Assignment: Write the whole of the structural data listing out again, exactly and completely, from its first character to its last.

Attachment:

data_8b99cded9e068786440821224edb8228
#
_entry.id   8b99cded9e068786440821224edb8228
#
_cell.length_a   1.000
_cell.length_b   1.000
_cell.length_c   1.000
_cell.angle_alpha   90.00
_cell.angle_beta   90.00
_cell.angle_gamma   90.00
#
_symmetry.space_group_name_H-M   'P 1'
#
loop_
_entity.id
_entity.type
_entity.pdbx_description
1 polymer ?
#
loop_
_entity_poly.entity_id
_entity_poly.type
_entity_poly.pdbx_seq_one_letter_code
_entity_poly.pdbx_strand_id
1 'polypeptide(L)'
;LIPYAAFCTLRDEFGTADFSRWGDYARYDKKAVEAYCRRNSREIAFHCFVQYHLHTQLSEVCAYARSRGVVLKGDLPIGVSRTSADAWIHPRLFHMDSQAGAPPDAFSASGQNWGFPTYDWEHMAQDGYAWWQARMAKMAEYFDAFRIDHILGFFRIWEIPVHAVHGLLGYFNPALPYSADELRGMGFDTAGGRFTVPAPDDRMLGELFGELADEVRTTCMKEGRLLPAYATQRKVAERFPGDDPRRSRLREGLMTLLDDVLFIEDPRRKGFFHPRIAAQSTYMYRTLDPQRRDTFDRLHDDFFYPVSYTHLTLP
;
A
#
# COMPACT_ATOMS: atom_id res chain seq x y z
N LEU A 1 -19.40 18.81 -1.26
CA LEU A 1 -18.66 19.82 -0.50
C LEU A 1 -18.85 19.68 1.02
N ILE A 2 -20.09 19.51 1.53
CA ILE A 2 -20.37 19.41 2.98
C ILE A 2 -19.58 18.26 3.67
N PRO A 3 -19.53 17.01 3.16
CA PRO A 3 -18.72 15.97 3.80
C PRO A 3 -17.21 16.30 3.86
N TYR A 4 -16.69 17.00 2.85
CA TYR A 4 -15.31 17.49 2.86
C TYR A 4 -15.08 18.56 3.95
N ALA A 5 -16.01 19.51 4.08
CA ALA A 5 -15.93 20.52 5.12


data_8b99cded9e068786440821224edb8228
#
_entry.id   8b99cded9e068786440821224edb8228
#
_cell.length_a   1.000
_cell.length_b   1.000
_cell.length_c   1.000
_cell.angle_alpha   90.00
_cell.angle_beta   90.00
_cell.angle_gamma   90.00
#
_symmetry.space_group_name_H-M   'P 1'
#
loop_
_entity.id
_entity.type
_entity.pdbx_description
1 polymer ?
#
loop_
_entity_poly.entity_id
_entity_poly.type
_entity_poly.pdbx_seq_one_letter_code
_entity_poly.pdbx_strand_id
1 'polypeptide(L)'
;LIPYAAFCTLRDEFGTADFSRWGDYARYDKKAVEAYCRRNSREIAFHCFVQYHLHTQLSEVCAYARSRGVVLKGDLPIGVSRTSADAWIHPRLFHMDSQAGAPPDAFSASGQNWGFPTYDWEHMAQDGYAWWQARMAKMAEYFDAFRIDHILGFFRIWEIPVHAVHGLLGYFNPALPYSADELRGMGFDTAGGRFTVPAPDDRMLGELFGELADEVRTTCMKEGRLLPAYATQRKVAERFPGDDPRRSRLREGLMTLLDDVLFIEDPRRKGFFHPRIAAQSTYMYRTLDPQRRDTFDRLHDDFFYPVSYTHLTLP
;
A
#
# COMPACT_ATOMS: atom_id res chain seq x y z
N LEU A 1 -19.40 18.81 -1.26
CA LEU A 1 -18.66 19.82 -0.50
C LEU A 1 -18.85 19.68 1.02
N ILE A 2 -20.09 19.51 1.53
CA ILE A 2 -20.37 19.41 2.98
C ILE A 2 -19.58 18.26 3.67
N PRO A 3 -19.53 17.01 3.16
CA PRO A 3 -18.72 15.97 3.80
C PRO A 3 -17.21 16.30 3.86
N TYR A 4 -16.69 17.00 2.85
CA TYR A 4 -15.31 17.49 2.86
C TYR A 4 -15.08 18.56 3.95
N ALA A 5 -16.01 19.51 4.08
CA ALA A 5 -15.93 20.52 5.12